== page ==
I think moss is beautiful. I actually set up an aquarium in my house last month and I filled it with moss. I hope I can keep it alive.

    • Scarlettohairy profile image

      Peggy Hazelwood 4 years ago from Desert Southwest, U.S.A.

      Interesting moss facts. I've always been intrigued by it.

    • profile image

      zeptra 4 years ago

      very nice,,, :) thanx for share it to me,

    • LiteraryMind profile image

      Ellen Gregory 4 years ago from Connecticut, USA

      This reminds me very much of what we see on one of the walks we take here in Connecticut. Big ferns, rich mosses -- beautiful.

    • jlshernandez profile image

      jlshernandez 4 years ago

      The drippy moss is so attractive. Lovely lens.

    • SheGetsCreative profile image

      Angela F 4 years ago from Seattle, WA

      Before moving to Seattle, the only place I routinely saw moss was at the craft store! Love your pics :)

    • profile image

      anonymous 4 years ago

      I have always been attracted to moss and you got me thinking of one of my favorite spots on the blueberry hill growing up. There was this special little hollow that I always expected Bambi to be laying on....a nice thick mat of moss surrounded by wild plants and flowers and open in the front....I would seek it out to feast my eyes on every time I was up there....just like I've feasted my eyes here! Also, learned a little science but for me its all about the pictures...could almost smell them! :)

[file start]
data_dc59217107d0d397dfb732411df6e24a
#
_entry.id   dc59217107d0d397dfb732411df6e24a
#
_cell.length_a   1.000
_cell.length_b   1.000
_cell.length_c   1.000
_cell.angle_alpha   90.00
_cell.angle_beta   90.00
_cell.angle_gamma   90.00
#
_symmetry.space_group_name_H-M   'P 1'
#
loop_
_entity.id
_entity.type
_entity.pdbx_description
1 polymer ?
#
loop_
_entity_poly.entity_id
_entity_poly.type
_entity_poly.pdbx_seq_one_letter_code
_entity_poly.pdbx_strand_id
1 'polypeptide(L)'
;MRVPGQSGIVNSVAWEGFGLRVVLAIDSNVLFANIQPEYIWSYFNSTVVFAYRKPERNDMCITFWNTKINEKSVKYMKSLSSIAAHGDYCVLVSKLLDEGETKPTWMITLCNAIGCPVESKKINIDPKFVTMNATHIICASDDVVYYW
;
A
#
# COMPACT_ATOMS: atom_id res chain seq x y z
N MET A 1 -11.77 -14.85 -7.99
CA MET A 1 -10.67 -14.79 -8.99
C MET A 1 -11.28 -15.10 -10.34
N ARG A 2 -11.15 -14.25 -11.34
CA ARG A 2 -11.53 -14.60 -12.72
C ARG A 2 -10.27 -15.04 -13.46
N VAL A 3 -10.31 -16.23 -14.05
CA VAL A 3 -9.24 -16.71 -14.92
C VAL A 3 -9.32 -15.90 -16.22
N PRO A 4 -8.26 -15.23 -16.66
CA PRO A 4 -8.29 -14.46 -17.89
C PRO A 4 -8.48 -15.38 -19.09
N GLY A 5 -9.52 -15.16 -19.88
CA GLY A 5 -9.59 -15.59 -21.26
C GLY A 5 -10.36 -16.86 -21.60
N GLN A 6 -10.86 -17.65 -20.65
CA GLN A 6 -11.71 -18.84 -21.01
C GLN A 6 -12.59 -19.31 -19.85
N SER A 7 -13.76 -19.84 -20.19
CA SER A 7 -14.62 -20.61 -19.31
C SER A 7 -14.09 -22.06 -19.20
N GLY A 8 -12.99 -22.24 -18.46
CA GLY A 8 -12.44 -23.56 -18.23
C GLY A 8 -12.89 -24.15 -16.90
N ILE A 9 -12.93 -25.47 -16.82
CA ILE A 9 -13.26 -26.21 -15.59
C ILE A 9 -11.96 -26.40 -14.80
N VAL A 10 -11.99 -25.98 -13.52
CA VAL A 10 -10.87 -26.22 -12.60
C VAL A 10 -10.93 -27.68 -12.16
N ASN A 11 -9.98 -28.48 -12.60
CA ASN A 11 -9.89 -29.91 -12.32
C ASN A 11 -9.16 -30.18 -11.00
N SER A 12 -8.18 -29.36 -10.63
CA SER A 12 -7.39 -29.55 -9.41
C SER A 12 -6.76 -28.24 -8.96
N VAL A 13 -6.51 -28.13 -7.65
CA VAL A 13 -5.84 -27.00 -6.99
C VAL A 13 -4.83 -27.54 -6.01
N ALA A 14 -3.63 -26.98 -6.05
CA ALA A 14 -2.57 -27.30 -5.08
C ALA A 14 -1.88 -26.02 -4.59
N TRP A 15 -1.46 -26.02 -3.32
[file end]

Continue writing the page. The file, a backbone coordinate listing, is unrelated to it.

• lesliesinclair profile image
      Author

      lesliesinclair 4 years ago

      @Mary Stephenson: Yes, the coastal areas are rife with moss. It seems to me that moss is clean and that's part of what I like about it.

    • Mary Stephenson profile image

      Mary Stephenson 4 years ago from California

      I grew up in the northwest, actually BC. We had moss on the island in the woods. Thought it was pretty and looked like a soft blanket. But went along the coast of Oregon where it rains 120 inches a year. Now that was a lot of moss on those trails, but it was spectacular.

    • trying2Bhealthy profile image

      trying2Bhealthy 4 years ago

      I think moss is beautiful but I had no idea it had anything to do with GMO foods.

    • profile image

      mina009 4 years ago

      Moss was my favorite during my long walks in the forest as a child and it still is my favorite. Great pictures!

    • Snakesmum profile image

      Jean DAndrea 4 years ago from Victoria, Australia

      I've always liked moss and lichens - you have some great photoes here.